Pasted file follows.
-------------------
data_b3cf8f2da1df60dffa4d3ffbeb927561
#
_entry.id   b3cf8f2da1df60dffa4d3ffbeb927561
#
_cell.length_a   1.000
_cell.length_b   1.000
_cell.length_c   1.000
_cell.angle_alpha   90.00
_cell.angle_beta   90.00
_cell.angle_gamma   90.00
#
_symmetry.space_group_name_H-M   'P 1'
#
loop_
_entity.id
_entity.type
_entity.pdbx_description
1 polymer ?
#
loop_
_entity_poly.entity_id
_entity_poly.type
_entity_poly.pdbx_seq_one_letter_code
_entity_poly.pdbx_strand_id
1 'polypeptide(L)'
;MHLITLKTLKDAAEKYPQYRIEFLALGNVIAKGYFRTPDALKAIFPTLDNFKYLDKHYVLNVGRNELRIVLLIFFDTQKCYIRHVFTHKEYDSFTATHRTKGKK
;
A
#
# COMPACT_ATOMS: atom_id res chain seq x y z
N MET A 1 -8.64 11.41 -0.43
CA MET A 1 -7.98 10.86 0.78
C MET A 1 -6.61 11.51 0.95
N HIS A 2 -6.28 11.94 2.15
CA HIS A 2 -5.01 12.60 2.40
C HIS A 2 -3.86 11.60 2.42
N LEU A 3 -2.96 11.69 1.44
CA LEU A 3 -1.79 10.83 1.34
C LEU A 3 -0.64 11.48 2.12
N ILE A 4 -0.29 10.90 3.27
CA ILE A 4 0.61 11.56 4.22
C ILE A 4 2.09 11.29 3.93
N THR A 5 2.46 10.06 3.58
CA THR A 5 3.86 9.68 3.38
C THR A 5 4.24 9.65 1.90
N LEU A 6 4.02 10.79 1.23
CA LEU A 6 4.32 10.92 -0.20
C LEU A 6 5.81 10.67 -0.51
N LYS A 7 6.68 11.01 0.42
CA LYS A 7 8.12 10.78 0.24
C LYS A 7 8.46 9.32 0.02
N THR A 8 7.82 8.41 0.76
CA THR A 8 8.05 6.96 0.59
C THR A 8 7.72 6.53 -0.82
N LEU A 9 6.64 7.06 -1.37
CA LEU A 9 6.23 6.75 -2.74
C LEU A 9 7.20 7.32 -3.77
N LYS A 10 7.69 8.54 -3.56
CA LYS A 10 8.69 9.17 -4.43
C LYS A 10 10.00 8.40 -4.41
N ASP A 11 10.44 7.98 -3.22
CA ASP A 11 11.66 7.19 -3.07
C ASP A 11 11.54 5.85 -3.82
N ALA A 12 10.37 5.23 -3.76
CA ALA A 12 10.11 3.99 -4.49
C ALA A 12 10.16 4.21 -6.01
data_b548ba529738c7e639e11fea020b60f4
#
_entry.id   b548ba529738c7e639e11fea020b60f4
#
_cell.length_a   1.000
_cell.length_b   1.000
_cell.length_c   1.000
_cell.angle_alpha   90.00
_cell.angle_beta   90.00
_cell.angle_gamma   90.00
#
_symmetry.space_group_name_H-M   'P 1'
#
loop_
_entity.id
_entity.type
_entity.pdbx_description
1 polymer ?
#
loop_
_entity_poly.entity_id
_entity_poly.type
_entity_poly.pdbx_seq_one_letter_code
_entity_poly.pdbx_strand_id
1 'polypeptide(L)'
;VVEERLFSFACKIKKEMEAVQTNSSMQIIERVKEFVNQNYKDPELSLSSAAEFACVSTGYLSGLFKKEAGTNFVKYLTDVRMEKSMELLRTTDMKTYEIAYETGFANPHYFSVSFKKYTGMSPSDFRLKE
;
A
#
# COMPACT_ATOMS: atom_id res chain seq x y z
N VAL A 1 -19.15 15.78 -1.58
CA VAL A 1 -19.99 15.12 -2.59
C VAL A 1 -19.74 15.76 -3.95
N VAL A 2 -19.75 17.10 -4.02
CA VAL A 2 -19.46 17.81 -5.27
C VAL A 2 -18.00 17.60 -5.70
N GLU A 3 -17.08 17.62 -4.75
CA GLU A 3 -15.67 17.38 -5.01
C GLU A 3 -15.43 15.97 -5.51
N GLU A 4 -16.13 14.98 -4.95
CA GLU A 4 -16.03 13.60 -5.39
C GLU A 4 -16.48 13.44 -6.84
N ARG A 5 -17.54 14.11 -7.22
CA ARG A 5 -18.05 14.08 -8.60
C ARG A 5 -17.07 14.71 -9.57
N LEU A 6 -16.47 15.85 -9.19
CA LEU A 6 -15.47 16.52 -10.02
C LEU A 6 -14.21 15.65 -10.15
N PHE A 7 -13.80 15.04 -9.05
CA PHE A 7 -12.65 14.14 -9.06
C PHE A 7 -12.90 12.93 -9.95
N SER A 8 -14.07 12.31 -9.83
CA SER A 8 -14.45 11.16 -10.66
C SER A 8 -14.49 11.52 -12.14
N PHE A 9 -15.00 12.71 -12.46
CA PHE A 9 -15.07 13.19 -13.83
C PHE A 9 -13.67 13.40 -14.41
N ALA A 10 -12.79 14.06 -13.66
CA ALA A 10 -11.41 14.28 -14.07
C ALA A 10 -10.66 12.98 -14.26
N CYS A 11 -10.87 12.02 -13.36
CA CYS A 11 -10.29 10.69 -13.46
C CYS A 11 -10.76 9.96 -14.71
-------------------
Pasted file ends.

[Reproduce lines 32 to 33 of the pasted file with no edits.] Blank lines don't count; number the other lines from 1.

CA MET A 1 -7.98 10.86 0.78
C MET A 1 -6.61 11.51 0.95